The Prime Minister of the Yemen's internationally-recognized government Dr. Maeen Abdulmalik, on Thursday, accused the Houthis group (Ansar Allah) of foiling the Amman talks to resolve economic problems between the two sides of the conflict in Yemen, which has been waging a bloody war for the fifth consecutive year.
Abdulmalek said during his meeting in the Saudi capital Riyadh with French Ambassador to Yemen Christian Testu that his government "will not tolerate the Houthi attempts to push the national economy towards collapse without taking into account the catastrophic human suffering caused by its war against the Yemeni people since its coup against the legitimate authority."
He stressed that his government will continue to "implement the measures taken to dry the sources of financing the war of the Houthis on the Yemeni people, including shipments of Iranian oil and others,".
The head of the government of "legitimacy" accused the Houthis of deliberately foiling Amman's consultations in mid-May on economic aspects and their determination to continue to cause more human suffering for the Yemenis and deal with them intransigently and reject all opportunities for peace and political solution.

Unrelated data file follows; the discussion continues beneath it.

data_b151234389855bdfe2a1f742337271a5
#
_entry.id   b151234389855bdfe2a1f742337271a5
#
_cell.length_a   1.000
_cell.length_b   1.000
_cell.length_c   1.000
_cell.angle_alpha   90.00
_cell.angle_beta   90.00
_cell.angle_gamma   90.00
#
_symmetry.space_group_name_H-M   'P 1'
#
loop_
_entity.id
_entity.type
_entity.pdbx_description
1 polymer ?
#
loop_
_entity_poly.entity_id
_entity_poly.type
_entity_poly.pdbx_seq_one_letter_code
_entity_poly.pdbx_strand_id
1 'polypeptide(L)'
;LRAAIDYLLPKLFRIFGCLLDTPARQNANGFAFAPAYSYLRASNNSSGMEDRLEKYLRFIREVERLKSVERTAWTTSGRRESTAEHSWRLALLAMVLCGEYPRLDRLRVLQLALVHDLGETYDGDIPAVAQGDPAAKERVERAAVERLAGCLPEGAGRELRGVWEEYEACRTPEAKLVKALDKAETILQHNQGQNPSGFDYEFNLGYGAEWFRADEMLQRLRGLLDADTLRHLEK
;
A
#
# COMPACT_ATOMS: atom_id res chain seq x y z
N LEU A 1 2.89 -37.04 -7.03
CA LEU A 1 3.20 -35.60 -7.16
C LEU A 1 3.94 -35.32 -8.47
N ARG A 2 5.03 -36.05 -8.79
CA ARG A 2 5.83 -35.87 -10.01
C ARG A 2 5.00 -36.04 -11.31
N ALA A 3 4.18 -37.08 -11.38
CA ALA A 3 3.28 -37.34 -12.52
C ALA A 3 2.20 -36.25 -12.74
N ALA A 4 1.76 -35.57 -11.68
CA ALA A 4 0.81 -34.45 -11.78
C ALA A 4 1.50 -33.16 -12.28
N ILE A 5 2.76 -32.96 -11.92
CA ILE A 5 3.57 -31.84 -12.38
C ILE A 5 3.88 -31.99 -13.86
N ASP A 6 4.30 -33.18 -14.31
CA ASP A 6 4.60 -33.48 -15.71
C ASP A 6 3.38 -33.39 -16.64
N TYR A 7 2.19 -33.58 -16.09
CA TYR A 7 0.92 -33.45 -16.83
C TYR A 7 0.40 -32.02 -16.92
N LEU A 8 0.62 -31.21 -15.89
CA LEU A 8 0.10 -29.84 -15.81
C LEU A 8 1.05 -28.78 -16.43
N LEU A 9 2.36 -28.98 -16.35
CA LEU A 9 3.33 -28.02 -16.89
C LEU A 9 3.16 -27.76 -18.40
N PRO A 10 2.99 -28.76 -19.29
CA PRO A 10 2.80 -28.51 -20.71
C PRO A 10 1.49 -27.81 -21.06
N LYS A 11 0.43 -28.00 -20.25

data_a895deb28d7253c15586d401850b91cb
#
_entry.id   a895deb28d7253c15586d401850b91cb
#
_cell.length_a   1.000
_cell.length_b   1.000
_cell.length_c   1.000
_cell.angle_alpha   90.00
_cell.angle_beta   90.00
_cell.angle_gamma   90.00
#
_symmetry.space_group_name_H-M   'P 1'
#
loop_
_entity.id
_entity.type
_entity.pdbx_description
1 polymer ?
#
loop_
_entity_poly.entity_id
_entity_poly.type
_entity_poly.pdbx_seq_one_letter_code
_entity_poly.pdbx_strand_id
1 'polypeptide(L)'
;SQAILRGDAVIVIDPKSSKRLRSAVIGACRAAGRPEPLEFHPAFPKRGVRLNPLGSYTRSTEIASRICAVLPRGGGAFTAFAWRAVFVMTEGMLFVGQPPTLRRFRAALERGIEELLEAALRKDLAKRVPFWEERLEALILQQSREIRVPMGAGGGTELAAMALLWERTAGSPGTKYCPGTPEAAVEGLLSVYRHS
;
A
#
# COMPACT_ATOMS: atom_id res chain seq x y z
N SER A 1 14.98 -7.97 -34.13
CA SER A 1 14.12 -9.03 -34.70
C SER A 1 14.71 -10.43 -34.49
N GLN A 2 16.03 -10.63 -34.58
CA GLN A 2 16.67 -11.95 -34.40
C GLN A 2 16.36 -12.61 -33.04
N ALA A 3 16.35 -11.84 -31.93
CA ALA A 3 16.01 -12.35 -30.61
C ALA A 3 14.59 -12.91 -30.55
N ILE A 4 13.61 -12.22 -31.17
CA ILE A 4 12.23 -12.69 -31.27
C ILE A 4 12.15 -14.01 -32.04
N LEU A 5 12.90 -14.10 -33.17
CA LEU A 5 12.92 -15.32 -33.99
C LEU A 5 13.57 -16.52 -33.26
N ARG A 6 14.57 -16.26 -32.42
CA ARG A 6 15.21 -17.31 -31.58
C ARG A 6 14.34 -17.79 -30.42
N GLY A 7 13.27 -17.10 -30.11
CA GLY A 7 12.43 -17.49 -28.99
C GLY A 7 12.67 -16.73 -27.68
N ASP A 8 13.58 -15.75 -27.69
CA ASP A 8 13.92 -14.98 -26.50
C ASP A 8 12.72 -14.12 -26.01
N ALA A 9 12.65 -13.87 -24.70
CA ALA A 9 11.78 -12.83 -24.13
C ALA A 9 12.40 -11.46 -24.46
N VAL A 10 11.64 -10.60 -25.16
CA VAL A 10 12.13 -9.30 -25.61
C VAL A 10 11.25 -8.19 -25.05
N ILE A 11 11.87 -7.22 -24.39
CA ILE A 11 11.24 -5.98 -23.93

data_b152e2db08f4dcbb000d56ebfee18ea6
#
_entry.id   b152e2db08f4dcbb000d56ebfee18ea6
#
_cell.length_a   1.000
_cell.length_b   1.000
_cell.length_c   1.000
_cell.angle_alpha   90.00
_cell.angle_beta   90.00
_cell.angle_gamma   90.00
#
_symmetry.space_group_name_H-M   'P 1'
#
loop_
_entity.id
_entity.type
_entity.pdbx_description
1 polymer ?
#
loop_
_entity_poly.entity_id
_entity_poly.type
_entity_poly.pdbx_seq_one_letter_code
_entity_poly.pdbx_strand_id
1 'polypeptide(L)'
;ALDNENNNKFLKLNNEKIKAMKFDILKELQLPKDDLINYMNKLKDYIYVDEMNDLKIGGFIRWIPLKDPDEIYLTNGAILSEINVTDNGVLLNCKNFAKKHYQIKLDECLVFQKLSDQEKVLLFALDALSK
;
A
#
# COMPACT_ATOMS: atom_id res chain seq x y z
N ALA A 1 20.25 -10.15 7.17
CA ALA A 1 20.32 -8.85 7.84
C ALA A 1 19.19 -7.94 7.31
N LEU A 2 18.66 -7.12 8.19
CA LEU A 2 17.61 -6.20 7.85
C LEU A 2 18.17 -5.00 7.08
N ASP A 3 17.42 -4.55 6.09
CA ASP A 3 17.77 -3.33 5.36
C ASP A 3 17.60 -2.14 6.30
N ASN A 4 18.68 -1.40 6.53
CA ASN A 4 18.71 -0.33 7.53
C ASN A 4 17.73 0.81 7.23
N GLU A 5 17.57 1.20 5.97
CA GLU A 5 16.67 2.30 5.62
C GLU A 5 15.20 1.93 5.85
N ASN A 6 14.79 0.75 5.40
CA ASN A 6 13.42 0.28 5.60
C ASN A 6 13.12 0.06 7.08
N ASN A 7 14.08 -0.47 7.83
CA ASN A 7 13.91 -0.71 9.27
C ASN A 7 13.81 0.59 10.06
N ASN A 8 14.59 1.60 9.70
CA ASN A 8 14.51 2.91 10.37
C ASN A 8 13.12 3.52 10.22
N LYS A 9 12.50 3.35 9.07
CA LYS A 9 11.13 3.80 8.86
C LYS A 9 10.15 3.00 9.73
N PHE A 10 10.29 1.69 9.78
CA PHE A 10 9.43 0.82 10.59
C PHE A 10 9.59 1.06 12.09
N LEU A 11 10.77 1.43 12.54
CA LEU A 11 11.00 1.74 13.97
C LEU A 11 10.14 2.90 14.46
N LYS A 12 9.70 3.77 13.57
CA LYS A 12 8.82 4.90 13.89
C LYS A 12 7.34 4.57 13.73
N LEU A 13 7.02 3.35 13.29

The Houthis meet the concessions of "legitimate" government by "intransigence and rejection under the guidance of their supporters in Iran, which was and remains a fundamental cause in all this destruction and devastation in Yemen.", he said.
On 16 Mai, meetings between Yemeni rivals on Hodeida economic issue have failed to conclude in a deal, informed sources told "Debriefer" news agency, after three days of UN-sponsored discussions in the Jordanian capital, Amman.
Neither the government nor the Houthi negotiators has been prepared to make concessions, sources added. "This was the main cause behind failure of the talks," which were attended by the UN Envoy Martin Griffiths.
"While the government team insisted that all revenues of Hodeida and its ports be deposited into Hodeida branch of the Aden-based Central Bank of Yemen (CBY), Houthi team clang to the larger portion of the returns be transferred to the Sana'a-based CBY," said the sources.
Last week, Houthi group threatened of painful escalating steps in retaliation to the Aden-based CBY measures.
The Houthi-run economic commission has "deliberated response options in economic courses and sent them to political leadership," said a source at the commission last Monday, "pending directives to take gravely annoying steps should Jordan economic talks fail."
Yemen has been battered by a five-year armed conflict between the internationally recognised government backed by the Saudi-led coalition and the Iran-backed Houthis. The Houthis have been controlling the capital Sanaa and large parts of most densely populated northern, middle and western regions since they ousted the government in late 2014.
The conflict has caused what the United Nations calls the world's worst humanitarian crisis.
More than 24 million people, more than 80% of the country's population, are in need some form of humanitarian or protection assistance, including 8.4 million people who don't know where their next meal will come from, according to the UN.
And there are nearly 2 million children suffering from acute malnutrition, the UN said.